TRENTON, June 12, 2018–Next year’s state aid to public education remains unresolved as Gov. Phil Murphy and legislative leaders negotiate over the 2018-2019 budget.
In late May, Senate President Steve Sweeney introduced legislation, S-2, that would modify New Jersey’s school funding statutes, changing the 2018-2019 state aid allocations proposed in the governor’s recommended budget. Allocation of state aid is a central element of the budget negotiations. At publication time, neither the Legislature nor the governor’s office have not indicated a resolution on school funding or the status of S-2.
Supports Overall Goal In a statement issued this week, NJSBA Executive Director Dr. Lawrence S. Feinsod expressed support for the principle behind the legislation.
“The New Jersey School Boards Association supports the overarching goal of Senate Bill 2, which is to provide relief to the two-thirds of the state’s school districts that have been under-funded,” he said.
“The state’s inability, or failure, over the past decade to run the formula under the School Funding Reform Act has led to the severe underfunding of many school districts,” Feinsod continued. “This contradicts the philosophy at the foundation of the SFRA, namely, that state funding should follow the child.”
Last month, the New Jersey School Boards Association’s Delegate Assembly adopted a new policy expressing the belief that state aid should be based upon the most recent and available student population data—without any caps on the aid increases that would result from enrollment growth.
“S-2 is consistent with that belief,” said Feinsod. “The legislation is also consistent with our policies on equitable division of state aid and the need for communities to contribute a ‘fair share’ toward the education program.”
Concern about Cuts in Aid While S-2 would be a first step in resolving long-standing issues of under-funding for the majority of the state’s school districts, Feinsod noted that, as now written, the bill would result in aid cuts to others.
“NJSBA policy opposes state aid cuts this late in the budget process,” he said. “We are disappointed in the timing of the potential state aid cuts for 2018-2019, which would come long after the deadline for the adoption of school budgets. At this juncture, it would be challenging for districts to make adjustments to educational programs.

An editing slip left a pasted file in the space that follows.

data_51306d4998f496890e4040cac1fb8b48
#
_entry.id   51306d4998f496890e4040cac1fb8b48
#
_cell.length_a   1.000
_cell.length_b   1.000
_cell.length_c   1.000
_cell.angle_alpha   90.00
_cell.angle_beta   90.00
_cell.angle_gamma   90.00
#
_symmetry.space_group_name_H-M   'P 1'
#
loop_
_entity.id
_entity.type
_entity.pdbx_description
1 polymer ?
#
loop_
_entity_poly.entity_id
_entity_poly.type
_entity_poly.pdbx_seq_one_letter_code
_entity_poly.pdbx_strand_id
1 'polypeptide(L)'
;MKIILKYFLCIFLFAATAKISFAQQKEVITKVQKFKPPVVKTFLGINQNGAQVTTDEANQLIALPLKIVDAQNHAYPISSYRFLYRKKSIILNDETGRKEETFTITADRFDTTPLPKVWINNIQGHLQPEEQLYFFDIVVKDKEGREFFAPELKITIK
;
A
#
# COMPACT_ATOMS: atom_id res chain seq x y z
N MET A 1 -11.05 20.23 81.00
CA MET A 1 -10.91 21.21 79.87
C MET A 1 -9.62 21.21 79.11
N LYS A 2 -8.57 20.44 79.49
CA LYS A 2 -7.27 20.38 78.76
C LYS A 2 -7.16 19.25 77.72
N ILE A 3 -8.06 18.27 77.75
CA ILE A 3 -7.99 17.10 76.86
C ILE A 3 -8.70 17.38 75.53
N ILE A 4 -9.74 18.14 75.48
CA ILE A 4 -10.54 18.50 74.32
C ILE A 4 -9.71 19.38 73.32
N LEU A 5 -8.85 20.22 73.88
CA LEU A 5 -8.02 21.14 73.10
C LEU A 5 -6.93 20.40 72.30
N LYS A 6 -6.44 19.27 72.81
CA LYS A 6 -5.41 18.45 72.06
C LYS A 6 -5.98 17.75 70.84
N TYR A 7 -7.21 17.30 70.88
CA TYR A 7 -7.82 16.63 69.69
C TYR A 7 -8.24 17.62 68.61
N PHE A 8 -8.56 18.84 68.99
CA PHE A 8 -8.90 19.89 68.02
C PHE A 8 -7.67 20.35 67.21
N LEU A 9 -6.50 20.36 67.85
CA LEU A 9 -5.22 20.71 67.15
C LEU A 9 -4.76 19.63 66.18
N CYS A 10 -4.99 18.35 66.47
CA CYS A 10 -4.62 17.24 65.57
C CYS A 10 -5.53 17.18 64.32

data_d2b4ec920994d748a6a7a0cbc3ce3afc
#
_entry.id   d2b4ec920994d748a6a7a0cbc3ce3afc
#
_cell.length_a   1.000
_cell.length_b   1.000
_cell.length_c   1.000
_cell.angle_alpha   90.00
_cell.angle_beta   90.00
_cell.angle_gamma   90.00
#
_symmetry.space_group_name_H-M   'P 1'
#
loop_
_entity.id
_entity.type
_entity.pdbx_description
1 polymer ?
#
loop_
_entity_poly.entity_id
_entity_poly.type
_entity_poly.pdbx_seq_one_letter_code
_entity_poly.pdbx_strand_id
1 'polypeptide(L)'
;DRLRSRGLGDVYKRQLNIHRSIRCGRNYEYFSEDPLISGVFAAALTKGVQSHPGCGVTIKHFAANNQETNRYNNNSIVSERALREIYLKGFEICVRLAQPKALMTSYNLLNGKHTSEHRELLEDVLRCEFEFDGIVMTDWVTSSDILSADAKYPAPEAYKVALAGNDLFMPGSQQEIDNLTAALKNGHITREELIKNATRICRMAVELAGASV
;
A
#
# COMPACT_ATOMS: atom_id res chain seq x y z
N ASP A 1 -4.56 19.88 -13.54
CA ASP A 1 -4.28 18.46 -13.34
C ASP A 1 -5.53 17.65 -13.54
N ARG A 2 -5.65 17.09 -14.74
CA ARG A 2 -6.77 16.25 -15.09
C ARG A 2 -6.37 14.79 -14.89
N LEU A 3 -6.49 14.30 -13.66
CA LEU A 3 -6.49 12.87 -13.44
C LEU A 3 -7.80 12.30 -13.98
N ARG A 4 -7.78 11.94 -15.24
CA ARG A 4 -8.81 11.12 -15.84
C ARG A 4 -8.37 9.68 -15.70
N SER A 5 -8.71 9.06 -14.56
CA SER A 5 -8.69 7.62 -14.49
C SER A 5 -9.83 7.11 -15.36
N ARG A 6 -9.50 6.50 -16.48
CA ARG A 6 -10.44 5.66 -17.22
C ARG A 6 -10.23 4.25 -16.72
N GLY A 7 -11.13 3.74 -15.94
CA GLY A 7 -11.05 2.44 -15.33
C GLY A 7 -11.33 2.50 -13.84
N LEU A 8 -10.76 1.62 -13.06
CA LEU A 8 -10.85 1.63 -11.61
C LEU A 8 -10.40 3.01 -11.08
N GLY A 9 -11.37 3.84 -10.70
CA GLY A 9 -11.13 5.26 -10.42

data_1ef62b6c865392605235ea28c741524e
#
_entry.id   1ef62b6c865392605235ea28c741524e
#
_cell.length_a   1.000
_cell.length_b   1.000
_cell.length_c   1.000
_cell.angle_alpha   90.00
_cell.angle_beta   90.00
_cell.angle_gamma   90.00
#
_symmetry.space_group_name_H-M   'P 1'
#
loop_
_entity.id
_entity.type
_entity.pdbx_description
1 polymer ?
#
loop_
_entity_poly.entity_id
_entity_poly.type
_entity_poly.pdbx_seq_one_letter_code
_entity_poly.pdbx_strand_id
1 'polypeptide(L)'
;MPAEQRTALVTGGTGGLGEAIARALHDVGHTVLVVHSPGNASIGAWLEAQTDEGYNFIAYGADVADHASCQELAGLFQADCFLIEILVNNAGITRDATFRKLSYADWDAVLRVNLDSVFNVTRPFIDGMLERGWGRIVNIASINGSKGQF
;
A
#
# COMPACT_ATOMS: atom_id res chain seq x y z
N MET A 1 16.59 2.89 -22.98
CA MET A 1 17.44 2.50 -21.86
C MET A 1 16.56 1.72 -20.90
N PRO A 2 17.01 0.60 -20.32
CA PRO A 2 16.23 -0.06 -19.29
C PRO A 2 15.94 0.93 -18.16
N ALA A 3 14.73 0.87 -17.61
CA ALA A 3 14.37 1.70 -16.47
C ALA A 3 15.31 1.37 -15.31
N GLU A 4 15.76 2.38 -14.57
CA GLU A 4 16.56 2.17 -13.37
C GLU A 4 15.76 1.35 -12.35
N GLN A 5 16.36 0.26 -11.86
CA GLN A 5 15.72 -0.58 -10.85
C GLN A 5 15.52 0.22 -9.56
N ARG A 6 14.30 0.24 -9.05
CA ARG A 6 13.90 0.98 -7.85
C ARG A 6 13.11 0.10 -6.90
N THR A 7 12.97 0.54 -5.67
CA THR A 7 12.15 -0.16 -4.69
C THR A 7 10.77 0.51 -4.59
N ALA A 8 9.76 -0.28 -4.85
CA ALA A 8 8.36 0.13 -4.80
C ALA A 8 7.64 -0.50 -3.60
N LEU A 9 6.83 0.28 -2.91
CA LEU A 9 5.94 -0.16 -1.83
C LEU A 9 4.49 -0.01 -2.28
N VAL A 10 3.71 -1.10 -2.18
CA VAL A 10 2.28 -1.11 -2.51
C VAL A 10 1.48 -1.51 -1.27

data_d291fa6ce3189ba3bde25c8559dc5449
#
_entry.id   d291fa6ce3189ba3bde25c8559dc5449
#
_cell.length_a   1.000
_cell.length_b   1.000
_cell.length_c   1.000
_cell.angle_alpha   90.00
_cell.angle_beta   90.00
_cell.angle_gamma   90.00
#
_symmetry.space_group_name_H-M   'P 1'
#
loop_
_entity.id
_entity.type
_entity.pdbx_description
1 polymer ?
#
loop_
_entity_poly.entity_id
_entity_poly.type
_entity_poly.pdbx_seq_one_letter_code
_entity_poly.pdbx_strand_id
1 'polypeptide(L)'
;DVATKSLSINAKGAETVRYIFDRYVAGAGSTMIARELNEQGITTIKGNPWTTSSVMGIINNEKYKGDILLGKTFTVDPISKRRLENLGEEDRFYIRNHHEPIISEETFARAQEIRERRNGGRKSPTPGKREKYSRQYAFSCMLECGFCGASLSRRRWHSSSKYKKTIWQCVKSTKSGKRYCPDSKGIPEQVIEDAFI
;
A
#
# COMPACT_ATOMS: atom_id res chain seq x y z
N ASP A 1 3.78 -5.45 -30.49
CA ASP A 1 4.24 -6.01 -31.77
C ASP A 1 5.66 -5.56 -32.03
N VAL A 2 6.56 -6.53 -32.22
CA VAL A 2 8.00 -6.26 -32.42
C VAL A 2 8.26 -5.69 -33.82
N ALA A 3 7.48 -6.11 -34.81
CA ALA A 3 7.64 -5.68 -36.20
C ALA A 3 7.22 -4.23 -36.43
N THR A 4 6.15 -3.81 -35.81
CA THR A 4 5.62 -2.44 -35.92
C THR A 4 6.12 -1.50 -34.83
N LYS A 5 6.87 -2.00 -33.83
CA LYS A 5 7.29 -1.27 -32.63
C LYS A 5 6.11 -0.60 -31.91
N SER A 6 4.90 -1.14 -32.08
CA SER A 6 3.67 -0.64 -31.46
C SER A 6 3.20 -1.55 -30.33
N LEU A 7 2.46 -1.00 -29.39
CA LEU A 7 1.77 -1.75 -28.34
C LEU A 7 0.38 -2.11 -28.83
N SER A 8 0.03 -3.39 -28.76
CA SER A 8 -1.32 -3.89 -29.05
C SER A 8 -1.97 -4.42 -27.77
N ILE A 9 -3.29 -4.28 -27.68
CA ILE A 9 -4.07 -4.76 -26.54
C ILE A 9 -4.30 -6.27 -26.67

“We are pleased to hear, however, that the Legislature has developed a plan that could enable all districts to plan strategically for future year adjustments in aid.”
Provisions of S-2 As now written, the bill would immediately repeal the statutory caps on annual school aid increases that would result from a district’s enrollment growth. It would also phase out adjustment aid, a hold-harmless provision, over a seven-year period starting with a 5 percent reduction in 2018-2019.
Approximately two-thirds of the state’s school districts are considered “underfunded” due to the enrollment growth caps and because state aid allocations have not reflected student population growth since the current school funding law was enacted in 2008. In addition, over 180 districts receive adjustment aid, a statutory provision designed to prevent aid reductions when the school funding system was implemented, but which the Legislature originally intended for phase-out.
As reported last week, S-2, as now written, would provide a five-year, rather than a seven-year, phase-out of adjustment aid for Jersey City. This provision is related to legislation that would allow Jersey City to implement a 1 percent payroll tax on citizens who work within its borders. That bill, S-2581, was approved by the Senate Budget and Appropriations Committee on June 4.
This article appears in the June 12 edition of School Board Notes.
The New Jersey School Boards Association is a federation of the state’s local boards of education and includes the majority of New Jersey’s charter schools as associate members. NJSBA provides training, advocacy and support to advance public education and promote the achievement of all students through effective governance.